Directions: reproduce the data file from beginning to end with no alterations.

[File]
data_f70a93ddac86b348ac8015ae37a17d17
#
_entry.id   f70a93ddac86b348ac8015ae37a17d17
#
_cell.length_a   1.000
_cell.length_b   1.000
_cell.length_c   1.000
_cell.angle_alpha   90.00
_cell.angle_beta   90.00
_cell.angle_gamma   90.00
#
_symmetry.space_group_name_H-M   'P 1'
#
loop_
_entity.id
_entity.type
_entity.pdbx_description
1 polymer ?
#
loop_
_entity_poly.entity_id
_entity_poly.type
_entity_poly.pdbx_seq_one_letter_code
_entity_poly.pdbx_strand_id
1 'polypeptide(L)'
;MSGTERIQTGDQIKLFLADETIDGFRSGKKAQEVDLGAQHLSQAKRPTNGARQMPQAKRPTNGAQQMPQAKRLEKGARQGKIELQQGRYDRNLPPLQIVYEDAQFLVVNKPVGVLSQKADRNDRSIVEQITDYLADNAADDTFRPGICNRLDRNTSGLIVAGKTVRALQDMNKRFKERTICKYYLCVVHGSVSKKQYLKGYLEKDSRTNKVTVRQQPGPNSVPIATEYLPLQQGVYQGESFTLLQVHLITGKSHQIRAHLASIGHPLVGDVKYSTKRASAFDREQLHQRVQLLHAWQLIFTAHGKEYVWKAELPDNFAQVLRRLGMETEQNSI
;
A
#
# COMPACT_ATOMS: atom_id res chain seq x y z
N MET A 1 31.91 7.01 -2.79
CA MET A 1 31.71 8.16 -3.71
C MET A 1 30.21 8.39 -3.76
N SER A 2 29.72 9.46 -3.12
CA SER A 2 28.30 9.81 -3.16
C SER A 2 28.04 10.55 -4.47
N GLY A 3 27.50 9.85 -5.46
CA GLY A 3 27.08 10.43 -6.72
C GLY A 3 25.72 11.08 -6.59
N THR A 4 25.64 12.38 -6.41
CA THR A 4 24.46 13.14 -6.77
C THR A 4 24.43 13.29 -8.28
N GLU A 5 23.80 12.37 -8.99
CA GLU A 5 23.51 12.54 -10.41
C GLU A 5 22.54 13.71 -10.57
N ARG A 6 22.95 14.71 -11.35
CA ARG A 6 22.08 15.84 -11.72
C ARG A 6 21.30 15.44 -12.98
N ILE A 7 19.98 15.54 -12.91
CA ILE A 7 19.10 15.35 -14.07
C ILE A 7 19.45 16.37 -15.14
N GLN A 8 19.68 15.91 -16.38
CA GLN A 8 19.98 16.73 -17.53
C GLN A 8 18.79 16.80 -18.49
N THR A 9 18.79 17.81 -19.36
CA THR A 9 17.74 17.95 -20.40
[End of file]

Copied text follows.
data_f70a93ddac86b348ac8015ae37a17d17
#
_entry.id   f70a93ddac86b348ac8015ae37a17d17
#
_cell.length_a   1.000
_cell.length_b   1.000
_cell.length_c   1.000
_cell.angle_alpha   90.00
_cell.angle_beta   90.00
_cell.angle_gamma   90.00
#
_symmetry.space_group_name_H-M   'P 1'
#
loop_
_entity.id
_entity.type
_entity.pdbx_description
1 polymer ?
#
loop_
_entity_poly.entity_id
_entity_poly.type
_entity_poly.pdbx_seq_one_letter_code
_entity_poly.pdbx_strand_id
1 'polypeptide(L)'
;MSGTERIQTGDQIKLFLADETIDGFRSGKKAQEVDLGAQHLSQAKRPTNGARQMPQAKRPTNGAQQMPQAKRLEKGARQGKIELQQGRYDRNLPPLQIVYEDAQFLVVNKPVGVLSQKADRNDRSIVEQITDYLADNAADDTFRPGICNRLDRNTSGLIVAGKTVRALQDMNKRFKERTICKYYLCVVHGSVSKKQYLKGYLEKDSRTNKVTVRQQPGPNSVPIATEYLPLQQGVYQGESFTLLQVHLITGKSHQIRAHLASIGHPLVGDVKYSTKRASAFDREQLHQRVQLLHAWQLIFTAHGKEYVWKAELPDNFAQVLRRLGMETEQNSI
;
A
#
# COMPACT_ATOMS: atom_id res chain seq x y z
N MET A 1 31.91 7.01 -2.79
CA MET A 1 31.71 8.16 -3.71
C MET A 1 30.21 8.39 -3.76
N SER A 2 29.72 9.46 -3.12
CA SER A 2 28.30 9.81 -3.16
C SER A 2 28.04 10.55 -4.47
N GLY A 3 27.50 9.85 -5.46
CA GLY A 3 27.08 10.43 -6.72
C GLY A 3 25.72 11.08 -6.59
N THR A 4 25.64 12.38 -6.41
CA THR A 4 24.46 13.14 -6.77
C THR A 4 24.43 13.29 -8.28
N GLU A 5 23.80 12.37 -8.99
CA GLU A 5 23.51 12.54 -10.41
C GLU A 5 22.54 13.71 -10.57
N ARG A 6 22.95 14.71 -11.35
CA ARG A 6 22.08 15.84 -11.72
C ARG A 6 21.30 15.44 -12.98
N ILE A 7 19.98 15.54 -12.91
CA ILE A 7 19.10 15.35 -14.07
C ILE A 7 19.45 16.37 -15.14
N GLN A 8 19.68 15.91 -16.38
CA GLN A 8 19.98 16.73 -17.53
C GLN A 8 18.79 16.80 -18.49
N THR A 9 18.79 17.81 -19.36
CA THR A 9 17.74 17.95 -20.40